Exploring Judaism and the Modern World in Film
In the last decade, two television dramas have changed the way secular Israelis view religious Jews as well as how those Jews see themselves. The first was Srugim, which ran from 2008 to 2012. The series, named for the knitted yarmulkes worn by some Modern Orthodox men, followed a group of young Modern Orthodox professionals in Jerusalem. The second, Shtisel, is about a large haredi family named Shtisel in Jerusalem’s crowded, impoverished Geula neighborhood. Shtisel will soon return to the small screen for its third season.
Neither of these acclaimed series likely would have been created were it not for the Ma’aleh School of Television, Film & The Arts located in Jerusalem’s artsy Musrara neighborhood. Ma’aleh is the only film school in the world devoted to exploring the intersection of Judaism and the modern world. Both the co-creators of Srugim, Eliezer “Laizy” Shapira and Hava Divon, and one of the co-creators of Shtisel, Ori Elon, studied there.
“At Ma’aleh, I learned that there is no contradiction between humanity and art and between Torah and art,” said Elon, who is Orthodox. “Everything depends on you as a creator and a religious person.” Shtisel drew praise from critics for giving Israeli audiences a rare inside look into the world of haredi Jews. Amazon has picked up the series and is adapting it for American viewers under the title Emmis, the Yiddish word for truth.
Ma’aleh was founded in 1989 to serve Orthodox Jews interested in television and film production. While Israel today has several film schools, at that time the only option was the Steve Tisch School of Film and Television at Tel Aviv University, a daunting setting for young observant Jews hoping to break into a field dominated by secular Israelis.
Currently, about 70 percent of Ma’aleh students identify as observant, though the number of secular students has been growing. Although Ma’aleh has a Jewish agenda, academic director Neta Ariel contends that it is not forced on the students. “Ninety percent of the films our students make are personal stories,” she said. “The Jewish content comes naturally.” Recent student films have featured a variety of topics, including homosexuality, sexual abuse and intermarriage.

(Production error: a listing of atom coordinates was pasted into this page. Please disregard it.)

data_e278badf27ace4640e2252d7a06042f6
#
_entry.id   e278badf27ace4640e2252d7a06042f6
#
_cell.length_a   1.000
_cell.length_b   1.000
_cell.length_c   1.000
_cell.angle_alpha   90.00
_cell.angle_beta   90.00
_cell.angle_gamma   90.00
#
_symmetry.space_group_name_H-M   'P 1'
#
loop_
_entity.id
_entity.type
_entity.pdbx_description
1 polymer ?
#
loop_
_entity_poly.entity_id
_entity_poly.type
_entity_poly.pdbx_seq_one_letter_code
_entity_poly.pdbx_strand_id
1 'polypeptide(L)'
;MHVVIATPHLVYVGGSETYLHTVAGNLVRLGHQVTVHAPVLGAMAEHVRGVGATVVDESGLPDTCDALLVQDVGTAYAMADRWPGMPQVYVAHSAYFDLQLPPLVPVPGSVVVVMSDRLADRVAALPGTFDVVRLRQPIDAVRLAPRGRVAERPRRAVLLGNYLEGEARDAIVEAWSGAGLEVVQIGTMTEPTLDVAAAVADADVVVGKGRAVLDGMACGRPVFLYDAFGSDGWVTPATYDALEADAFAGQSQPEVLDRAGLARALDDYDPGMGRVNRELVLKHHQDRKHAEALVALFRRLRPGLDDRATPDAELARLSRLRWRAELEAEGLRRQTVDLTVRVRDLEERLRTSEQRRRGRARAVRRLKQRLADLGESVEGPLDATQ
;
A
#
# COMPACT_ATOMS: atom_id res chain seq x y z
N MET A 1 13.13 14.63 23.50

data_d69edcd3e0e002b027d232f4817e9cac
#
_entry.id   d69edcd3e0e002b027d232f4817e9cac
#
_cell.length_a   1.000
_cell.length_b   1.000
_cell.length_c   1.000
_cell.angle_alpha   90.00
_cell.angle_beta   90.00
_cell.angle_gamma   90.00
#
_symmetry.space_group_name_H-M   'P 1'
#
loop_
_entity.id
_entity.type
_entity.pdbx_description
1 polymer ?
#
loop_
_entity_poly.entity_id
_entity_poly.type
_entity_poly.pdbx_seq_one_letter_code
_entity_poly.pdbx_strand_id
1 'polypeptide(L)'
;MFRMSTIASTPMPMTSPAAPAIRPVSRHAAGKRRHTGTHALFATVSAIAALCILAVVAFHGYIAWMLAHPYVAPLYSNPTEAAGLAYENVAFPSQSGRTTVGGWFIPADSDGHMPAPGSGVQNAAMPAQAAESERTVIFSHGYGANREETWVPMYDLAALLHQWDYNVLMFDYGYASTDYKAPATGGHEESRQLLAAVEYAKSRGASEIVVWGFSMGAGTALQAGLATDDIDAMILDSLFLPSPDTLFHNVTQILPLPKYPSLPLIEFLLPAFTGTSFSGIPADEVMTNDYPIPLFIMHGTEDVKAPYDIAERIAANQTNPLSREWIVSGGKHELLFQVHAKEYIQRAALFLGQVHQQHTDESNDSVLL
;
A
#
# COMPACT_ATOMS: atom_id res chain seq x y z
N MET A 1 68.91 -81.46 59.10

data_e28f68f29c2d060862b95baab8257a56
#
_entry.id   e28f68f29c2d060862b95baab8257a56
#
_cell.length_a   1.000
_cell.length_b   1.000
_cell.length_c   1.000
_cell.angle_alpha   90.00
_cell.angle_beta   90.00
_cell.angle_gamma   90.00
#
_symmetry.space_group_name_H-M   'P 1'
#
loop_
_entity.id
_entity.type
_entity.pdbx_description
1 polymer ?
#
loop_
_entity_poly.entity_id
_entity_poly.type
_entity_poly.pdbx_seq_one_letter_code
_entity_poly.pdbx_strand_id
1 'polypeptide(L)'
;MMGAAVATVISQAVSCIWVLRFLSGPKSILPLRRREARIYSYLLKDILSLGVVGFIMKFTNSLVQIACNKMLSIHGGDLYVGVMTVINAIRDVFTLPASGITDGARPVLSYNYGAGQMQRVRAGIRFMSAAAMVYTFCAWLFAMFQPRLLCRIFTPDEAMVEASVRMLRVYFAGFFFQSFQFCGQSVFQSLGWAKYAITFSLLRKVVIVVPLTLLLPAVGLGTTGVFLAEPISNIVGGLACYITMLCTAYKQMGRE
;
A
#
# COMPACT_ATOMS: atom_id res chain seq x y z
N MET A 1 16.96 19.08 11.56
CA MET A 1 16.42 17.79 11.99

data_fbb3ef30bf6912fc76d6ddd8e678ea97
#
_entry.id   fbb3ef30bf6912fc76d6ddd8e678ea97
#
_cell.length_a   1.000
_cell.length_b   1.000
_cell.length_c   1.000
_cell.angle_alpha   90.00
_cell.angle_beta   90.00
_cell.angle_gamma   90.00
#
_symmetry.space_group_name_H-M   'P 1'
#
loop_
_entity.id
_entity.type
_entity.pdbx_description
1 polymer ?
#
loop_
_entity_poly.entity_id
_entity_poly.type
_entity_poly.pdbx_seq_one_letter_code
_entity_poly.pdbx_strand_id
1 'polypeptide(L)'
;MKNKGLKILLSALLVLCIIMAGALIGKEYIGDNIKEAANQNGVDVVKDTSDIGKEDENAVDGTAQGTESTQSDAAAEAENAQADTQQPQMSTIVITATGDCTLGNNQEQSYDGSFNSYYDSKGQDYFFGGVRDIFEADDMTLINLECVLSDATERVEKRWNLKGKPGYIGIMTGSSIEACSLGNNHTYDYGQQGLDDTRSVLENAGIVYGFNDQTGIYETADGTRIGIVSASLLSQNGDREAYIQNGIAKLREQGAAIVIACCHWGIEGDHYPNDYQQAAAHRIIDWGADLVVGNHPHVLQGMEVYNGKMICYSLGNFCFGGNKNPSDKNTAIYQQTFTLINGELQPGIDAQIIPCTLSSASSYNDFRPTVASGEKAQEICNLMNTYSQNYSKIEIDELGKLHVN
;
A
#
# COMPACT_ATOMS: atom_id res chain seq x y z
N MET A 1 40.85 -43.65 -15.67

“That Ma’aleh’s students now feel confident to make films like these is a positive sign of how far the school has come,” said Hedva Goldschmidt, who established the school’s distribution department before leaving to start her own film distribution company, Go2Films.
Ma’aleh maintains its uniqueness through the type of language its students learn and employ. “We don’t censor,” Ariel explained, “but at the same time we ask our students to make films that everyone—including haredim—will come and see.” None of the 120 student films produced to date includes coarse language, graphic violence or sex (student films are available for rent or purchase at maale.co.il/en/movies/catalog). And screenings at the school have indeed drawn audiences from the local haredi community.
Ma’aleh students boast a reputation for not always taking the prescribed path, which is what attracted 2010 graduate Miya Hatav to the school. “People at Ma’aleh are bold and brave. They look into things in a deep way,” said Hatav, who lives in Tel Aviv and left religious observance during her years at the school.
Hatav’s first feature film, Between Worlds, had its American premiere at New York’s Other Israel Film Festival in December 2016. The drama describes the budding relationship between a grieving Orthodox wife and mother, visiting her son, hospitalized after being gravely injured in a terrorist attack, and a young Arab woman who claims she is at the Israeli hospital to see her dying father.
Other graduates point to the acceptance and inclusion in the school as major sources of strength and professional growth. “When I visited different film schools, I felt alienated,” said graduate Eliran Malka of Nahariya, who grew up in a religious Mizrahi family. “At Ma’aleh, I felt at home.”
Malka graduated in 2010 and has worked steadily since in television and film. His short biopic 71 Square Meters, about a young Mizrahi man who returns to his childhood home before it is demolished, has screened at Jewish film festivals around the world.
Alongside filmmaking and screenwriting—its two diploma tracks—Ma’aleh has pioneered a vocational filmmaking program for haredi women that teaches the technical basics necessary to become a videographer. The school also offers a video therapy program that trains teams of therapists and filmmakers to work with vulnerable populations.
It may be one of Israel’s smaller film schools, but Ma’aleh graduates have had an outsized impact, said Goldschmidt. “Ma’aleh has played a major part in the revolution of how Jewish religious characters are portrayed.”
Renee Ghert-Zand, a freelance journalist covering Israel and the Jewish world, lives in Jerusalem.